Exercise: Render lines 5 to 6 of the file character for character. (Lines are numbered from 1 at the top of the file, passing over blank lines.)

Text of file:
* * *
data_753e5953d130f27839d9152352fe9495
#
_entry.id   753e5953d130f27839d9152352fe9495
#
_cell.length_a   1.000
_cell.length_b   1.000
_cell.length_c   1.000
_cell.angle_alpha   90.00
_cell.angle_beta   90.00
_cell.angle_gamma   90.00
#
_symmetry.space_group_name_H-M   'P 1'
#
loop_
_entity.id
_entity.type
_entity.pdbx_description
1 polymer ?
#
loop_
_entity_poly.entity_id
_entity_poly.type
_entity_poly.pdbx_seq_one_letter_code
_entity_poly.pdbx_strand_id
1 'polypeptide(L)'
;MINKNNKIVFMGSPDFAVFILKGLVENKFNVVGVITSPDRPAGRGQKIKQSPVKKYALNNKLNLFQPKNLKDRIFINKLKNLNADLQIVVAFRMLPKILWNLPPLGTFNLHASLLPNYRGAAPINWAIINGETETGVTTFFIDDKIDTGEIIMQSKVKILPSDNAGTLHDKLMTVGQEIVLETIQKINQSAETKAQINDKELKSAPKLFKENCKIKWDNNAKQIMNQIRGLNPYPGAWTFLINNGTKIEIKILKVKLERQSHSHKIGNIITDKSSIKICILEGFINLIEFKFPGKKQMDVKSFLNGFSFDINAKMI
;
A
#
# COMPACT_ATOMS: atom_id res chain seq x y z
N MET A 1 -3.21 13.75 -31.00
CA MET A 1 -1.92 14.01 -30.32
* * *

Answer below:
_cell.length_a   1.000
_cell.length_b   1.000